[Click here for HQ Image]

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Disassociating a physical NIC from host DvSwitch

N-VDS requires a physical uplink to connect to external networks. So we need to disassociate vmnic0 from DvSwitch before configuring the ESXi hosts as NSX-T Transport nodes.

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Creating the Uplink Profile for Transport nodes

The Uplink Profile defines the NIC Teaming policies and Transport VLAN for the Transport nodes. I used Explicit failover order for this article. The Uplink names under the Teaming section is just a placeholder for the NIC Cards, we will do the mapping of this placeholder with the physical NIC while configuring the hosts as Transport nodes.

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Configuring the ESXi hosts as Transport Nodes

The ESXi hosts are now prepared as Transport Nodes for both of the Transport zones that we created earlier. We map the physical NIC vmnic0 to uplink-1 here.

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[Click here for HQ Image]

NSX-T Manager will configure the hosts as TEPs on Transport VLAN 40. Once the hosts are prepared, we will see the N-VDS configured on all the ESXi hosts.

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Creating the VLAN Logical Segments

We now create the infrastructure VLAN Logical Segments on N-VDS. This is similar to VLAN Port Groups on the vSphere DvSwitch.

We need 4 VLAN Logical segments as below and they should be on the VLAN Transport zone that we created above (TZ_VLAN_Infrastructure).

  • VLAN 10 -> Management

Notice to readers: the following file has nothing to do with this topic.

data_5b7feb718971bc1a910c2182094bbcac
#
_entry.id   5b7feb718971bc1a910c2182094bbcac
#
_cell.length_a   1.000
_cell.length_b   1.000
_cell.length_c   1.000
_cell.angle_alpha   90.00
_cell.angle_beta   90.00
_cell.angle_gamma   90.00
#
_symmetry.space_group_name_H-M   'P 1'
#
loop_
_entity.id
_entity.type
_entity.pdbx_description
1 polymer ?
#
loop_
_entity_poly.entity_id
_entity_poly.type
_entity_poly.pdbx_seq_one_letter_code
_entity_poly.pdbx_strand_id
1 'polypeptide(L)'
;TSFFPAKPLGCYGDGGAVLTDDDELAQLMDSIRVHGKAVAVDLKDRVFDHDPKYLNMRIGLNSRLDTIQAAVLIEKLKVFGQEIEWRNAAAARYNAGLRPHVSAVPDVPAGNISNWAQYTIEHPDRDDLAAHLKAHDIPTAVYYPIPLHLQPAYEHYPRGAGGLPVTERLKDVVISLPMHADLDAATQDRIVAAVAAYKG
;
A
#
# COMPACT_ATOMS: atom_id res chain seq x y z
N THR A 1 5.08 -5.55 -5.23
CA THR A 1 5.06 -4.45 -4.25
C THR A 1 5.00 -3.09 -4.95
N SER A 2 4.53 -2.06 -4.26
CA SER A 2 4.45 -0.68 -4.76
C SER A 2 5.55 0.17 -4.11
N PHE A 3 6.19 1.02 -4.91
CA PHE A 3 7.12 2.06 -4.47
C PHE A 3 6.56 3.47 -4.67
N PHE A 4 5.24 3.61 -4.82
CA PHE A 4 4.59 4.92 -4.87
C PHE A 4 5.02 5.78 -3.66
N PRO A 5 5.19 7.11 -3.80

• VLAN 20 -> vSAN
  • VLAN 30 -> vMotion
  • VLAN 50 -> VMNetwork

Plus any other VLANs that you have for the underlay. Note that we don’t need to create the Transport VLAN for Geneve encapsulation. It is managed by the NSX-T Uplink Profile.

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[Click here for HQ Image]

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[Click here for HQ Image]

Once the VLAN logical segments are created, you should now see them attached to the N-VDS from the vCenter Server view.

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Migrating the vmkernel ports from DvSwitch PortGroup to N-VDS Logical Switch

NSX-T has an UI wizard to help with the migration of vmk ports and physical adapters to N-VDS.

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[Click here for HQ Image]

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Make sure that the mapping of vmkernel ports to the Logical switches are correct – else it will cut off the networking.

Now verify that the migration has succeeded from the vCenter Server view.

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Migrating Virtual Machine networking from Port Groups to Logical Switches

This can be done under the ‘Edit Settings’ of Virtual Machine properties.

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Now that the vSphere DvSwitch is free, you can disassociate the ESXi hosts from the vSphere DvSwitch or leave it as it is just in case you want to migrate the networking back to DvSwitch.

Migrating Host networking back from N-VDS to vSphere DvSwitch

Disassociate one physical NIC from the N-VDS Uplinks (vmnic1)

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Associate this free NIC as uplink to the vSphere DvSwitch

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Migrate the vmkernel ports from the N-VDS Logical switch to DvSwitch Port Groups. You can do this migration either from the NSX-T manager of from vCenter Server.

This is where we do from NSX-T Manager.

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For this post, I will do from the “Manage Host Networking” option of vCenter Server

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Once done, verify the status from the Networking view:

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I hope this post was informative. Thanks for reading.

NSX